Pushing the boundaries of science requires conducting experiments, sometimes very unpleasant experiments. Kenneth Catania, a professor at Vanderbilt, has added another lurid chapter to that history of subjecting oneself to pain in the name of science: he shocked himself with an electric eel, to figure out how much of a jolt it delivers, as well as why the eels use the electricity coursing through their body.
And because good science takes more than one attempt, he shocked himself with the eel 10 times. Let me repeat: Catania shocked himself with an electric eel 10 times to get good data for the paper he was writing. He was looking to explore the type of shock the eels deliver above water, as surprising that data isn’t well explored, unlike the damage eels can do to you underwater (akin to what a stun gun may do to you). The last experiment of this type was conducted over 200 years ago, and involved German naturalist Alexander von Humboldt inducing eels to jump out of the water to shock horses which were being used as bait.
Since Catania had been studying the creatures for years, he felt that volunteering to be shocked by them was, “almost seemed like destiny, in a weird way.”
In the water, the charge the eel delivers to its victims dissipates since water carries electricity. Outside of the water though, more of the current flows through the target, as Catania proved in this handy slo-mo video.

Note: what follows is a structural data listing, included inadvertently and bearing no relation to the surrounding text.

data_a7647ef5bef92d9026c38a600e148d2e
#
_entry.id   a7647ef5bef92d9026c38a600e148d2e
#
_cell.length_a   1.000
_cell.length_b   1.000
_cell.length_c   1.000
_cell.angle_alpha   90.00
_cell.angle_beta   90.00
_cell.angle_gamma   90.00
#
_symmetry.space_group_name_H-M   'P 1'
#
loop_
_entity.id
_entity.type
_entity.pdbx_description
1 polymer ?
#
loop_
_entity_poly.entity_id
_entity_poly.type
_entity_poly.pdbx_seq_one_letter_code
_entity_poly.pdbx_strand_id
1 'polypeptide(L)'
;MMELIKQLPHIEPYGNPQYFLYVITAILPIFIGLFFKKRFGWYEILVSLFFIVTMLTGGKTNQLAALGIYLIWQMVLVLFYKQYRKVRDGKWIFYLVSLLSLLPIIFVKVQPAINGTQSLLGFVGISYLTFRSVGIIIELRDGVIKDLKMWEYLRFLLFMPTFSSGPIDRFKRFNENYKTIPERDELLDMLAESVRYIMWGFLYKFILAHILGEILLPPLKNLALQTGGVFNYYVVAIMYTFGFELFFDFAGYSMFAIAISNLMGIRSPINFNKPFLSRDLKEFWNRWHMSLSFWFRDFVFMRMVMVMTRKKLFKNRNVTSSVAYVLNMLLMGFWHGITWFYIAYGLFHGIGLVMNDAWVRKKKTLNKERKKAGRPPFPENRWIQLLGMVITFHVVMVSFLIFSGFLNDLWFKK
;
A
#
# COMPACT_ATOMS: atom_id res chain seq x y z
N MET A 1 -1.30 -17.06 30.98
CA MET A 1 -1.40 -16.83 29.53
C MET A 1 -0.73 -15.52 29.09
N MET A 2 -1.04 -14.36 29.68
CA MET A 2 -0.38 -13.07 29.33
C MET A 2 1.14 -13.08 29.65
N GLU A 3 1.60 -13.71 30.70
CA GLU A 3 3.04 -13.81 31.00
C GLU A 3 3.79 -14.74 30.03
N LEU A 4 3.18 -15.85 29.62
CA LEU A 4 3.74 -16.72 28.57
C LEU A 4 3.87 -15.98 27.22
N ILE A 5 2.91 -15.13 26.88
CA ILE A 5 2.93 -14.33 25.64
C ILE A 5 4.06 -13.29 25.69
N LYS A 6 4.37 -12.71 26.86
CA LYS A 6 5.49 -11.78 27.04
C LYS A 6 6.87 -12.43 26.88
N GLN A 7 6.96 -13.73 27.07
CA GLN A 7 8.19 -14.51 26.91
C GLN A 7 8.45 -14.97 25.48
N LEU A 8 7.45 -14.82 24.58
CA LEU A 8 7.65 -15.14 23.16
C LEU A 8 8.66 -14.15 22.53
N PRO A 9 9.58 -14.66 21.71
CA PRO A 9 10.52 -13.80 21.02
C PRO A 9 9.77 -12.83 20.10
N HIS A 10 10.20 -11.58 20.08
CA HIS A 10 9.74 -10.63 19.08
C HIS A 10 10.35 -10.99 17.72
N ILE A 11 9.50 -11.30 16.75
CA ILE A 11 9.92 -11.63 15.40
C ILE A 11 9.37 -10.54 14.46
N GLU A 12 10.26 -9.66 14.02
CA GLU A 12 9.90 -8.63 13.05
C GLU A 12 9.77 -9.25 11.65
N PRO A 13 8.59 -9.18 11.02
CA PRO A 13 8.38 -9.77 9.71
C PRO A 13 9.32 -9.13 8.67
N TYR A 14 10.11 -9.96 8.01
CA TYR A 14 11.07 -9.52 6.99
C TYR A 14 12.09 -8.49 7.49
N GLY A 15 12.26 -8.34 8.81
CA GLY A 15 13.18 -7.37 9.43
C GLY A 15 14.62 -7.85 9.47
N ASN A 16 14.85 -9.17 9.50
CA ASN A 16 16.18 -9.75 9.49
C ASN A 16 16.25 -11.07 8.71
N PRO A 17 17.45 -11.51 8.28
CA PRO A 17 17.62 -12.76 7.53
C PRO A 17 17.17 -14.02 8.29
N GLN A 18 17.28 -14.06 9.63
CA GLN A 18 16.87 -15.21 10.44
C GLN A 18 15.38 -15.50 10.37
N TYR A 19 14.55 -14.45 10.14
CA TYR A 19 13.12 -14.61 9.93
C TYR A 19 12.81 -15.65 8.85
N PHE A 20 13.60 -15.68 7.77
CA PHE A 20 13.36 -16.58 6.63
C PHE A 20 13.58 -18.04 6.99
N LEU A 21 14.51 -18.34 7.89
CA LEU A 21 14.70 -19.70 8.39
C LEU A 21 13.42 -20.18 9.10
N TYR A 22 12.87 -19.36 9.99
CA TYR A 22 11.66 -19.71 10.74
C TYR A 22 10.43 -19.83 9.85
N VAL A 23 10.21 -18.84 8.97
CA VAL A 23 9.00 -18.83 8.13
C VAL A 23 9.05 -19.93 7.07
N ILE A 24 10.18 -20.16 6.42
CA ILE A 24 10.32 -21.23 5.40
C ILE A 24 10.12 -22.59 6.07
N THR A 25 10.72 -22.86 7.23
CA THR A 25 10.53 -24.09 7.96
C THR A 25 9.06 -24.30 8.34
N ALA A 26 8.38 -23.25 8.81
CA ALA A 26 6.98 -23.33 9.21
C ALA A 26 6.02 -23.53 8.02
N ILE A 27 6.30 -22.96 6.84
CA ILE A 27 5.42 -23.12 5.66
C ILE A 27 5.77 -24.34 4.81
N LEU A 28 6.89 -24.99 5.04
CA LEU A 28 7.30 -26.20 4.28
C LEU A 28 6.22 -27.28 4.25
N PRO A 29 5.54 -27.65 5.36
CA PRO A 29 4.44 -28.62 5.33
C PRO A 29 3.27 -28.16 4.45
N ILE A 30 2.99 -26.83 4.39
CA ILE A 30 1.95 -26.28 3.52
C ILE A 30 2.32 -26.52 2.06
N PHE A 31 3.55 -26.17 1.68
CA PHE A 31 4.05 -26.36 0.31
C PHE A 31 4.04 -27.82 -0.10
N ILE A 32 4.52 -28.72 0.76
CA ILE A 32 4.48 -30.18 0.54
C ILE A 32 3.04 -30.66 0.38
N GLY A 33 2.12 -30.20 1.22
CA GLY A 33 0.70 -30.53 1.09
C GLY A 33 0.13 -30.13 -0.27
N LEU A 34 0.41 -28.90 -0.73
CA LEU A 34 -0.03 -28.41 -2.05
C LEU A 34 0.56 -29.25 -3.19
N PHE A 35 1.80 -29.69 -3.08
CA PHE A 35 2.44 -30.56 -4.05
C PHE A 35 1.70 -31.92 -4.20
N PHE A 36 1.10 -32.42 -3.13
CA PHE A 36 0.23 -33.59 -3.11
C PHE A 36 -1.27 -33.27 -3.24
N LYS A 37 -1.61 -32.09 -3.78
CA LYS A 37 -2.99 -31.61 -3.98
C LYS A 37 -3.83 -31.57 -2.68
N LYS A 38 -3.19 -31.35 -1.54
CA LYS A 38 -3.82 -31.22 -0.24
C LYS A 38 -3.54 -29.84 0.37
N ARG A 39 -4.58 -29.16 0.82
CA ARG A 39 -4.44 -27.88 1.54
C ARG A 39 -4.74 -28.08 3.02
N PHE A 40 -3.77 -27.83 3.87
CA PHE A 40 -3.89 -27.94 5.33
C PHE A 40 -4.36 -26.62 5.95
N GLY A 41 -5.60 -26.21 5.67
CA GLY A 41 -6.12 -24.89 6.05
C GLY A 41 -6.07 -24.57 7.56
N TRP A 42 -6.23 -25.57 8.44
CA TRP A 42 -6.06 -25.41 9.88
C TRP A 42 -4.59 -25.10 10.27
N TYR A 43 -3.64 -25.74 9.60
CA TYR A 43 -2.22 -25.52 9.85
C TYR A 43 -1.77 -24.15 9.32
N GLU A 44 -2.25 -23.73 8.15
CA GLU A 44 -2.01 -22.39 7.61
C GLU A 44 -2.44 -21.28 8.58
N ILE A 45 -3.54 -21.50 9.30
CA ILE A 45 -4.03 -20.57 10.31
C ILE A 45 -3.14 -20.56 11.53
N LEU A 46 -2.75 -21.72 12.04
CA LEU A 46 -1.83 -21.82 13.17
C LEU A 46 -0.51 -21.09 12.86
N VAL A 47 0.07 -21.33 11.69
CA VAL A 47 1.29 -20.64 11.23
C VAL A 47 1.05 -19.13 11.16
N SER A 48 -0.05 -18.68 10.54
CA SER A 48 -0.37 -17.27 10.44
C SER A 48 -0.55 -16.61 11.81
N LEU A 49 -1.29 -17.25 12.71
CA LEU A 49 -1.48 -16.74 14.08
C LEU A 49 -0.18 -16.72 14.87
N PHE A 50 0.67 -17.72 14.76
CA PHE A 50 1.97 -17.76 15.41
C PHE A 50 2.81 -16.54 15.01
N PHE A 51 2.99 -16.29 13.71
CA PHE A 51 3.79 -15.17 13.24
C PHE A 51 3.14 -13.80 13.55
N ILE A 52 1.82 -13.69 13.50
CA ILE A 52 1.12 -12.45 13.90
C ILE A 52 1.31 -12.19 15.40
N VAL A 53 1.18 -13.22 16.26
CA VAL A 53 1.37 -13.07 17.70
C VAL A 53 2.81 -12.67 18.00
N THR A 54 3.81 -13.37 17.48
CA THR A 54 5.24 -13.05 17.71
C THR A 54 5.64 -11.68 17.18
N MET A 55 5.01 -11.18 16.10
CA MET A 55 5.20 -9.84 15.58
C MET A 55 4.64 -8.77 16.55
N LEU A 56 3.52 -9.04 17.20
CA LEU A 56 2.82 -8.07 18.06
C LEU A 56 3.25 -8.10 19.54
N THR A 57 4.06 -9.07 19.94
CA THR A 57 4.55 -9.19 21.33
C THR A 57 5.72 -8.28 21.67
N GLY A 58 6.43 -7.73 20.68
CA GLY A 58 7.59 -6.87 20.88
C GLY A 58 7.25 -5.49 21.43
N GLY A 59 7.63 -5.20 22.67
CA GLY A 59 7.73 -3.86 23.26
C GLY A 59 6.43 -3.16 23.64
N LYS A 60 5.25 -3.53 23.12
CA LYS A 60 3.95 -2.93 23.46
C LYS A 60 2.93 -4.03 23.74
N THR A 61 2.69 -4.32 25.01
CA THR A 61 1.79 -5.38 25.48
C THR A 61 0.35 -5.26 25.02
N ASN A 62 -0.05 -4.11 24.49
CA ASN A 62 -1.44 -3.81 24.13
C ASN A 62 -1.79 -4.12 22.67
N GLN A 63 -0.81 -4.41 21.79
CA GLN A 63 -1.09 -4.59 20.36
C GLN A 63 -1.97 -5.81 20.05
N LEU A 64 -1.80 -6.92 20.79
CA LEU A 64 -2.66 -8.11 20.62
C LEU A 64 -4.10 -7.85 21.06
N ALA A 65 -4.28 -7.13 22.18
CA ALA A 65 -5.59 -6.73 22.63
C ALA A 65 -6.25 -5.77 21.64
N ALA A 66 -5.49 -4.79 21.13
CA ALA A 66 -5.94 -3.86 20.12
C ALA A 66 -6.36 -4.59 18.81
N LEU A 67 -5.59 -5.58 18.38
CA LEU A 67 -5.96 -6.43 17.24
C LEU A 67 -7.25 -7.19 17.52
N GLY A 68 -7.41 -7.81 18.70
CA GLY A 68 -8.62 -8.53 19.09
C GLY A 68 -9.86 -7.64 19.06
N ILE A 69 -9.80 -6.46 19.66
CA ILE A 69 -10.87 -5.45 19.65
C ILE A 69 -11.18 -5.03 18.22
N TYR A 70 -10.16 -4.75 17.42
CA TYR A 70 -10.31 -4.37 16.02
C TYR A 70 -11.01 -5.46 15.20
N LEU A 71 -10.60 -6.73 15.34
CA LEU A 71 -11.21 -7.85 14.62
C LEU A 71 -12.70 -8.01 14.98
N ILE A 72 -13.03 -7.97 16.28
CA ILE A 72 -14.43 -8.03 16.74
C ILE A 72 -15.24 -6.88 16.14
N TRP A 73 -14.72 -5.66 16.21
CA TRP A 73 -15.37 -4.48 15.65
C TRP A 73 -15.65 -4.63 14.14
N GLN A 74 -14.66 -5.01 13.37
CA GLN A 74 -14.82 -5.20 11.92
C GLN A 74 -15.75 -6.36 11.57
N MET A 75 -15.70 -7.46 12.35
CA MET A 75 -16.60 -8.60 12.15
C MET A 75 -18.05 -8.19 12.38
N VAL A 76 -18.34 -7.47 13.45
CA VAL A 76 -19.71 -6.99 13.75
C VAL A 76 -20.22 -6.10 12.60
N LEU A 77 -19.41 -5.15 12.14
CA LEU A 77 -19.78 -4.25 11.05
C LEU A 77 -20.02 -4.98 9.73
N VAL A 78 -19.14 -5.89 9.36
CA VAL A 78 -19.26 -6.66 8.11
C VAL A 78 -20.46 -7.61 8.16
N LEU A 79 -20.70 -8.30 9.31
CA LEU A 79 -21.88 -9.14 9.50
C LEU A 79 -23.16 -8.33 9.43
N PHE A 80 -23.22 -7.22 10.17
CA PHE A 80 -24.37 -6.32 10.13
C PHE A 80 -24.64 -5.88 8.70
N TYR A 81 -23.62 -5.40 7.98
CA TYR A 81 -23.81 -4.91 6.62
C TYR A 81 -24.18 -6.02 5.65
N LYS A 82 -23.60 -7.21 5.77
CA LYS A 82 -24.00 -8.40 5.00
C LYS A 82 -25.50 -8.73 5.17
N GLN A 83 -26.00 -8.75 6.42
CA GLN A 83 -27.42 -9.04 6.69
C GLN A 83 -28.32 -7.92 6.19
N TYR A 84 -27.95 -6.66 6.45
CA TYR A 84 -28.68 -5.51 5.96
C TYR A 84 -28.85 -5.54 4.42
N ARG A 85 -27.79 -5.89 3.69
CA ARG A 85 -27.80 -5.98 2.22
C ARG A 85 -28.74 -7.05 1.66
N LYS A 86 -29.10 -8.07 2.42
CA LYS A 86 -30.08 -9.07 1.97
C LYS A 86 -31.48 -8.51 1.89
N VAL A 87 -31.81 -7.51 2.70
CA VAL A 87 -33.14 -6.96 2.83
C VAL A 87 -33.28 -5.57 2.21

After 10 tries, and many experiments using a fake arm trying to get accurate readings, Catania concluded that 40 to 50 milliamperes of electricity went through his arm. It’s four to five times what it takes to make a person jerk away from a shock, which is exactly why Catania had to do the experiment over multiple times. Catania, as a smart scientist, picked a young eel to shock him, rather than an adult, because the size and effect of the zap depends on where you’re zapped and the size of eel.
He figures that if a hypothetical adult were to be shocked by an adult eel in the torso, they’d experience a shock much stronger than that of a taser, which is actually terrifying.
All of Catania’s diligence comes through in the paper found in Current Biology, which you can read on your own time if you’re interested in delving through long, academic scientific research papers. But the book is not yet closed on this case. If Catania needs to do a repeat study, surprisingly he has many volunteers to help him, for reasons we can’t quite figure out.
“I’ve been telling some people about it and they all pretty much say I would love to do that,” he says. “That really surprises me.”
And surprises us too, Ken. We’re not prepared to subject ourselves to electric eel shocks to see what happens, but that’s why we have science. Isn’t the scientific method fun?